Fudgy Chocolate Cookies

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Fudgy Chocolate Cookies
 
When I was a kid, I baked cookies. Often. I enjoyed being in the kitchen, creating new things, but I also loved putting a smile on people’s faces when fresh cookies were on the table. After going gluten-free, starting college, and having to cook other things for myself, I gotta say - my cookie game when down the drain. I still made a mean gf no-bake and have since perfected the chocolate-chip cookie, but my creativity has been lessened my the limits of cookies without gluten. I was feeling creative the other day though and am excited to announce that my cookie game is now going strong once again.

Fudgey Chocolate Cookies

Here was my inspiration: black bean brownies… yah, weird, I know. A couple years ago they were pretty popular though and I whipped them up sometimes on holiday breaks when I visited home. They really were good - gooey, cocoa-y, and rich. I liked them, but I didn’t feel as though they were an adequate substitute for a good gf brownie made with a gf flour blend, chocolate and all the other “normal” brownie things though… So back to cookies. When was the last time you’ve had a totally NEW type of cookie? I’m not saying a new “variation” on a snickerdoodle or oatmeal-raisin. Nope, totally new. Probably not in a while. Here I present to you a totally NEW type of cookie to add to your recipe log. These fudgy, gf, chocolate cookies, made with black beans, and 100% naturally sweetened are irresistible. Honestly, no one would ever know that the rich chocolate cookies you served them were actually made of beans and whole, healthy ingredients. I can’t stop talking about how amazing these are and sharing them with all my friends - thus, I am so excited to share the recipe with you all! They are super easy to whip up, leave you minimal dishes to clean (important in this household), and are loaded with nourishing ingredients. Give it a try and let me know what you think!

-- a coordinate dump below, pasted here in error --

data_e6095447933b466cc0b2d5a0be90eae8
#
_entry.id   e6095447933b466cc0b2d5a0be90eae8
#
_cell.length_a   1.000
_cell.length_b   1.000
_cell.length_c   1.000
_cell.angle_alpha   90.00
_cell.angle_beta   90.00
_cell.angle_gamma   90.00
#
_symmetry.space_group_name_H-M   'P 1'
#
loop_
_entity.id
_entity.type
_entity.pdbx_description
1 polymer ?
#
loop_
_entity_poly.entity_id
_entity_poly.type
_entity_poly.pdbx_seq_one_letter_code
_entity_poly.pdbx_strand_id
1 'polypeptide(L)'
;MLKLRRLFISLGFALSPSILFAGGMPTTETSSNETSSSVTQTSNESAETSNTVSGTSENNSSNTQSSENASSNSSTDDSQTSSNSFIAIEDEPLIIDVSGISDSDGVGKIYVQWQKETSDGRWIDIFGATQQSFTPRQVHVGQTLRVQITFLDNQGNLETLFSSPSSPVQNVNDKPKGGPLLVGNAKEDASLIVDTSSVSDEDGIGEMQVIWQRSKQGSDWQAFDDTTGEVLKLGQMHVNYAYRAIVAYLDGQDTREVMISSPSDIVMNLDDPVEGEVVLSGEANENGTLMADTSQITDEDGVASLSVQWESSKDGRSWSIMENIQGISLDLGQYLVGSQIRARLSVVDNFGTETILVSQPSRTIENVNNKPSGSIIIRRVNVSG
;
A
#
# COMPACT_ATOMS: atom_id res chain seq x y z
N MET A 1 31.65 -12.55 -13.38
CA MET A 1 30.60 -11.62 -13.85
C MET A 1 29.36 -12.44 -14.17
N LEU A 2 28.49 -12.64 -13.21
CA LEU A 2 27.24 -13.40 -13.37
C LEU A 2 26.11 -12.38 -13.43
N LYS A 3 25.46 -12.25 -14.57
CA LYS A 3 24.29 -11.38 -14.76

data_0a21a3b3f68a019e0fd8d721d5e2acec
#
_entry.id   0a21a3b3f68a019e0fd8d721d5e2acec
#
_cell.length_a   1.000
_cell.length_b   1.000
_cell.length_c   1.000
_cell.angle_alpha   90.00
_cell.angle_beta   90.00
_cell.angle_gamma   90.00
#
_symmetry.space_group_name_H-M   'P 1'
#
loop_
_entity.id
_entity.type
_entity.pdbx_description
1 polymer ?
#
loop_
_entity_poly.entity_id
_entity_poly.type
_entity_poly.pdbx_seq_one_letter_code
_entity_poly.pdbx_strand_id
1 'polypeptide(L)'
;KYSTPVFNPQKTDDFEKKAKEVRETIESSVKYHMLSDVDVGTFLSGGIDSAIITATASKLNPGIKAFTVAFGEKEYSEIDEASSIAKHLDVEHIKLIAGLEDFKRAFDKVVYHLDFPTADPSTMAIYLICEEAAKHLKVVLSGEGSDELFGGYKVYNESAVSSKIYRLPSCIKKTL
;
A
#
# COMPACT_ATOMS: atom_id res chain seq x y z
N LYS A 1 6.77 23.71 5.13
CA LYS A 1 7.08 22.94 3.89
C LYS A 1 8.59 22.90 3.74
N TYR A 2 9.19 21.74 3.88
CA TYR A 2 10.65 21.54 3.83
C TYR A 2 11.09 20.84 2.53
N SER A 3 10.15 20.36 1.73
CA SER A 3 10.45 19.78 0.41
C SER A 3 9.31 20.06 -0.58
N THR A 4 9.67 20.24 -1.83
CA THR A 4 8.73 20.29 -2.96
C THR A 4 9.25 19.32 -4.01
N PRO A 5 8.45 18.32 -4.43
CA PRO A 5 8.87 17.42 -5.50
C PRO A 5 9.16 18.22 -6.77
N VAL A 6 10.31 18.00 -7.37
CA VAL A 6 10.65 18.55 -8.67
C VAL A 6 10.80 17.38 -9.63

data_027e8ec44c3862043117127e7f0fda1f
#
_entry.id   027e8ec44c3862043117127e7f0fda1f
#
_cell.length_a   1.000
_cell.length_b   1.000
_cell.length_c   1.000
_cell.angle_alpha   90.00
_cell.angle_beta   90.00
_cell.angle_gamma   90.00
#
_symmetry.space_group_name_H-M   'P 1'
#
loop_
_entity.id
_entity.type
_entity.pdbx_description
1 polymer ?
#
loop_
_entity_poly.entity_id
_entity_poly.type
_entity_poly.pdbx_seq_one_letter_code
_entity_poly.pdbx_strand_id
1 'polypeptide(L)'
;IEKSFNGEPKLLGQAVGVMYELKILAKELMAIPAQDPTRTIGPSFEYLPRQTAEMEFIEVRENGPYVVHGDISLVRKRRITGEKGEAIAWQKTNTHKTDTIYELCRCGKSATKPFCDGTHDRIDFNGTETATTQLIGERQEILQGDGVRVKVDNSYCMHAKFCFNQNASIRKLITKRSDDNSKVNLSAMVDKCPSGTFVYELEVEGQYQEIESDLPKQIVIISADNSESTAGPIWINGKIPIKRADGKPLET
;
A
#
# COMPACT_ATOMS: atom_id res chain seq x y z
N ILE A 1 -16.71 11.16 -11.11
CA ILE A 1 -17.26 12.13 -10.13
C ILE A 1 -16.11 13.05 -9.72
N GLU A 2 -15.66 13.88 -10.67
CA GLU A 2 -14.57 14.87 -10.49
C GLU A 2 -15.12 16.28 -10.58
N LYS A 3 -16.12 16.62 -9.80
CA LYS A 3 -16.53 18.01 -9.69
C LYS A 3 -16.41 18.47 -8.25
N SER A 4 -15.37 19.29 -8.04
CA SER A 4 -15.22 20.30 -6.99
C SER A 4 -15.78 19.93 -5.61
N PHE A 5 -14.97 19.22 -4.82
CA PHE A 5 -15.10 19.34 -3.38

Fudgey Chocolate Cookies
Author:
Recipe type: Dessert
Cuisine: Gluten-Free
Serves: 20-25
Ingredients
  • 15-ounce can black beans, drained and rinsed
  • 1 Tbsp. coconut oil, melted
  • 2 Tbsp. sun butter(or another nut/seed butter)
  • 2 Tbsp. plant-based milk (I used cashew milk)
  • 4 Tbsp. honey
  • 1 egg
  • 5 Tbsp. cacao powder*
  • 3 Tbsp. oat flour** (certified gf of course - wheat flour would also work-for those non gf people out there)
  • 1 tsp cinnamon
  • 1 tsp baking powder
  • ¾ tsp sea salt
  • ¼ cup cacao nibsor chocolate chips (optional)
Instructions
  1. Preheat the oven to 375°F.
  2. To a high-speed blender or food processor, add beans, coconut oil, sun butter, milk, honey and the egg. Blend until smooth and creamy, about a minute.
  3. Add the cacao powder, flour, cinnamon, baking powder and salt. Blend for another minute or two
  4. Lightly grease a large baking sheet and drop Tbsp. amounts of batter onto the pan. Sprinkle with cacao nibs or chocolate chips if desired. Bake for 8-10 minutes. The cookies will be soft and lightly spongy when done. Be careful not to over-cook. Let rest on pan for a minute or two and then move to rack for cooling.
  5. Cookies will last about 5 days in air-tight container (they’re pretty addicting though, so I’m pretty sure they won’t last that long).
Notes
*I’ve gotten asked a few times now what my deal with cacao powder is and why not cocoa, so I wrote a little article below and linked to other articles/ studies that I thought were interesting. Of course, if you do not have cacao, this recipe will still be amazing with cocoa.



**You can make this by simply grinding oats in a food processor

Fudgy Chocolate Cookies





Cacao vrs. Cocoa: Whats the difference?